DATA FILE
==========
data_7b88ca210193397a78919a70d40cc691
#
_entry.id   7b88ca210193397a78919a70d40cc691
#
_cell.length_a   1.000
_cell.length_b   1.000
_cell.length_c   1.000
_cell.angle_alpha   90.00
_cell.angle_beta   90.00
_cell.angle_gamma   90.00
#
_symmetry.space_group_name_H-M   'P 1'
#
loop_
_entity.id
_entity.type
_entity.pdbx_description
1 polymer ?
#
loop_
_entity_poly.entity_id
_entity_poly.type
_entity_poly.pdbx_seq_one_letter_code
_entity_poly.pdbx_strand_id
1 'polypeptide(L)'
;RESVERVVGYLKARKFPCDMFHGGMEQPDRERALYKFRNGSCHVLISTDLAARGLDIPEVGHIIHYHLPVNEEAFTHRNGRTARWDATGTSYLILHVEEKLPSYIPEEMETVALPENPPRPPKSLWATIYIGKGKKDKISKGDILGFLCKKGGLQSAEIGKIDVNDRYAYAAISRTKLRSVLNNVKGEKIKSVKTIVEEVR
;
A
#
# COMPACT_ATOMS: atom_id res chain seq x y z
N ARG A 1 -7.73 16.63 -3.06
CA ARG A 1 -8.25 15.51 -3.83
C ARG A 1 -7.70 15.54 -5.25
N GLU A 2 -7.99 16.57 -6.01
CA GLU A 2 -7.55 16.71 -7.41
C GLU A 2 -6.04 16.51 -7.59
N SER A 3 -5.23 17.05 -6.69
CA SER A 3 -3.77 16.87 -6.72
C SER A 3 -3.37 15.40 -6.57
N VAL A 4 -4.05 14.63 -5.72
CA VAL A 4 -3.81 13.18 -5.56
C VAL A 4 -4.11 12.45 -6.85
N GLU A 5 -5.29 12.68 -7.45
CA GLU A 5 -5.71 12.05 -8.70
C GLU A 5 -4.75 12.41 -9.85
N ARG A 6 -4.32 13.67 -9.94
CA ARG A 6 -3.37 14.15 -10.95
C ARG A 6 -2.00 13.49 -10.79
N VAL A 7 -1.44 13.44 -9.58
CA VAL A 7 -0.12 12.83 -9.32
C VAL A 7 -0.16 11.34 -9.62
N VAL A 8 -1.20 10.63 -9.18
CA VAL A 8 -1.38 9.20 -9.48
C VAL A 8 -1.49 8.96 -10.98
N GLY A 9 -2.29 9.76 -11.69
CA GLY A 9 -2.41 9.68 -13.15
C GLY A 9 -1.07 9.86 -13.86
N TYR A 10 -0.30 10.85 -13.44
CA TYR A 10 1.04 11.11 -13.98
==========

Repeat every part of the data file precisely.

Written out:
data_7b88ca210193397a78919a70d40cc691
#
_entry.id   7b88ca210193397a78919a70d40cc691
#
_cell.length_a   1.000
_cell.length_b   1.000
_cell.length_c   1.000
_cell.angle_alpha   90.00
_cell.angle_beta   90.00
_cell.angle_gamma   90.00
#
_symmetry.space_group_name_H-M   'P 1'
#
loop_
_entity.id
_entity.type
_entity.pdbx_description
1 polymer ?
#
loop_
_entity_poly.entity_id
_entity_poly.type
_entity_poly.pdbx_seq_one_letter_code
_entity_poly.pdbx_strand_id
1 'polypeptide(L)'
;RESVERVVGYLKARKFPCDMFHGGMEQPDRERALYKFRNGSCHVLISTDLAARGLDIPEVGHIIHYHLPVNEEAFTHRNGRTARWDATGTSYLILHVEEKLPSYIPEEMETVALPENPPRPPKSLWATIYIGKGKKDKISKGDILGFLCKKGGLQSAEIGKIDVNDRYAYAAISRTKLRSVLNNVKGEKIKSVKTIVEEVR
;
A
#
# COMPACT_ATOMS: atom_id res chain seq x y z
N ARG A 1 -7.73 16.63 -3.06
CA ARG A 1 -8.25 15.51 -3.83
C ARG A 1 -7.70 15.54 -5.25
N GLU A 2 -7.99 16.57 -6.01
CA GLU A 2 -7.55 16.71 -7.41
C GLU A 2 -6.04 16.51 -7.59
N SER A 3 -5.23 17.05 -6.69
CA SER A 3 -3.77 16.87 -6.72
C SER A 3 -3.37 15.40 -6.57
N VAL A 4 -4.05 14.63 -5.72
CA VAL A 4 -3.81 13.18 -5.56
C VAL A 4 -4.11 12.45 -6.85
N GLU A 5 -5.29 12.68 -7.45
CA GLU A 5 -5.71 12.05 -8.70
C GLU A 5 -4.75 12.41 -9.85
N ARG A 6 -4.32 13.67 -9.94
CA ARG A 6 -3.37 14.15 -10.95
C ARG A 6 -2.00 13.49 -10.79
N VAL A 7 -1.44 13.44 -9.58
CA VAL A 7 -0.12 12.83 -9.32
C VAL A 7 -0.16 11.34 -9.62
N VAL A 8 -1.20 10.63 -9.18
CA VAL A 8 -1.38 9.20 -9.48
C VAL A 8 -1.49 8.96 -10.98
N GLY A 9 -2.29 9.76 -11.69
CA GLY A 9 -2.41 9.68 -13.15
C GLY A 9 -1.07 9.86 -13.86
N TYR A 10 -0.30 10.85 -13.44
CA TYR A 10 1.04 11.11 -13.98